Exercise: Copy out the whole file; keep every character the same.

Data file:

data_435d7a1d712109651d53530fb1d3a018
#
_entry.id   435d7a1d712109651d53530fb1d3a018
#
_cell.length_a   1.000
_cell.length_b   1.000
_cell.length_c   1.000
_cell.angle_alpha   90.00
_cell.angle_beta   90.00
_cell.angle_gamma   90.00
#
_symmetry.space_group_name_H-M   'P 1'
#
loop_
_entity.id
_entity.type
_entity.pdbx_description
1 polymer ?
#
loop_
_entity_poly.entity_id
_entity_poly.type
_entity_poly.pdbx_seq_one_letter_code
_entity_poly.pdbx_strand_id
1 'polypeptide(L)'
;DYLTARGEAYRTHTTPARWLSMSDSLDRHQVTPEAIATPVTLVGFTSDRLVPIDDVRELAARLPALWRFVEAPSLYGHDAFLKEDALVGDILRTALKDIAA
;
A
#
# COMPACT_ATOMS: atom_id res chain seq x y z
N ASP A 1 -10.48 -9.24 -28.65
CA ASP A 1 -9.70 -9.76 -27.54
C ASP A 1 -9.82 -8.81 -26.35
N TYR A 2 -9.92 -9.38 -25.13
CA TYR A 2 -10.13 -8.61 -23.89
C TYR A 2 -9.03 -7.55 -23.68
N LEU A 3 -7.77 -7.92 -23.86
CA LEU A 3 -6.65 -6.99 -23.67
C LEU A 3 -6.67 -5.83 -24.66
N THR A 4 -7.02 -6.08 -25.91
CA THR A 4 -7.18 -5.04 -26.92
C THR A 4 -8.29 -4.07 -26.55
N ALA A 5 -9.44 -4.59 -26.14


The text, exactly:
data_435d7a1d712109651d53530fb1d3a018
#
_entry.id   435d7a1d712109651d53530fb1d3a018
#
_cell.length_a   1.000
_cell.length_b   1.000
_cell.length_c   1.000
_cell.angle_alpha   90.00
_cell.angle_beta   90.00
_cell.angle_gamma   90.00
#
_symmetry.space_group_name_H-M   'P 1'
#
loop_
_entity.id
_entity.type
_entity.pdbx_description
1 polymer ?
#
loop_
_entity_poly.entity_id
_entity_poly.type
_entity_poly.pdbx_seq_one_letter_code
_entity_poly.pdbx_strand_id
1 'polypeptide(L)'
;DYLTARGEAYRTHTTPARWLSMSDSLDRHQVTPEAIATPVTLVGFTSDRLVPIDDVRELAARLPALWRFVEAPSLYGHDAFLKEDALVGDILRTALKDIAA
;
A
#
# COMPACT_ATOMS: atom_id res chain seq x y z
N ASP A 1 -10.48 -9.24 -28.65
CA ASP A 1 -9.70 -9.76 -27.54
C ASP A 1 -9.82 -8.81 -26.35
N TYR A 2 -9.92 -9.38 -25.13
CA TYR A 2 -10.13 -8.61 -23.89
C TYR A 2 -9.03 -7.55 -23.68
N LEU A 3 -7.77 -7.92 -23.86
CA LEU A 3 -6.65 -6.99 -23.67
C LEU A 3 -6.67 -5.83 -24.66
N THR A 4 -7.02 -6.08 -25.91
CA THR A 4 -7.18 -5.04 -26.92
C THR A 4 -8.29 -4.07 -26.55
N ALA A 5 -9.44 -4.59 -26.14